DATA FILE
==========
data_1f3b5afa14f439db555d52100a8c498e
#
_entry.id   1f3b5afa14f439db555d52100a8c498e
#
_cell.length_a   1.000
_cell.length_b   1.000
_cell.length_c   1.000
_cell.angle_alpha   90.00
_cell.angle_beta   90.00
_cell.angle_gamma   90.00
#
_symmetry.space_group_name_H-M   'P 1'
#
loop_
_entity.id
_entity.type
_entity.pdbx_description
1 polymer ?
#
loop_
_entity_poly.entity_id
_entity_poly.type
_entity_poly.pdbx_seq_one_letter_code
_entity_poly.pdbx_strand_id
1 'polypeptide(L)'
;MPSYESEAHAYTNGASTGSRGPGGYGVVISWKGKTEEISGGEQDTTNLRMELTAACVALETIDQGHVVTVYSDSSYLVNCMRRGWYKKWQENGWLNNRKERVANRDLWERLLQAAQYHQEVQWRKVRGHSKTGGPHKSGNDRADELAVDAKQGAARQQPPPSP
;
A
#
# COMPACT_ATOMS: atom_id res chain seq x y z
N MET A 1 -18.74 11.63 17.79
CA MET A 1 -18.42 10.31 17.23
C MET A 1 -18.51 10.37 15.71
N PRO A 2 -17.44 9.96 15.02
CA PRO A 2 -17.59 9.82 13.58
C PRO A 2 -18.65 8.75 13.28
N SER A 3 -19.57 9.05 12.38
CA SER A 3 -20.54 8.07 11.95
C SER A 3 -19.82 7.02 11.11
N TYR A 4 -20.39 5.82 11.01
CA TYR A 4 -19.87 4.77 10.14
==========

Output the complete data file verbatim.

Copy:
data_1f3b5afa14f439db555d52100a8c498e
#
_entry.id   1f3b5afa14f439db555d52100a8c498e
#
_cell.length_a   1.000
_cell.length_b   1.000
_cell.length_c   1.000
_cell.angle_alpha   90.00
_cell.angle_beta   90.00
_cell.angle_gamma   90.00
#
_symmetry.space_group_name_H-M   'P 1'
#
loop_
_entity.id
_entity.type
_entity.pdbx_description
1 polymer ?
#
loop_
_entity_poly.entity_id
_entity_poly.type
_entity_poly.pdbx_seq_one_letter_code
_entity_poly.pdbx_strand_id
1 'polypeptide(L)'
;MPSYESEAHAYTNGASTGSRGPGGYGVVISWKGKTEEISGGEQDTTNLRMELTAACVALETIDQGHVVTVYSDSSYLVNCMRRGWYKKWQENGWLNNRKERVANRDLWERLLQAAQYHQEVQWRKVRGHSKTGGPHKSGNDRADELAVDAKQGAARQQPPPSP
;
A
#
# COMPACT_ATOMS: atom_id res chain seq x y z
N MET A 1 -18.74 11.63 17.79
CA MET A 1 -18.42 10.31 17.23
C MET A 1 -18.51 10.37 15.71
N PRO A 2 -17.44 9.96 15.02
CA PRO A 2 -17.59 9.82 13.58
C PRO A 2 -18.65 8.75 13.28
N SER A 3 -19.57 9.05 12.38
CA SER A 3 -20.54 8.07 11.95
C SER A 3 -19.82 7.02 11.11
N TYR A 4 -20.39 5.82 11.01
CA TYR A 4 -19.87 4.77 10.14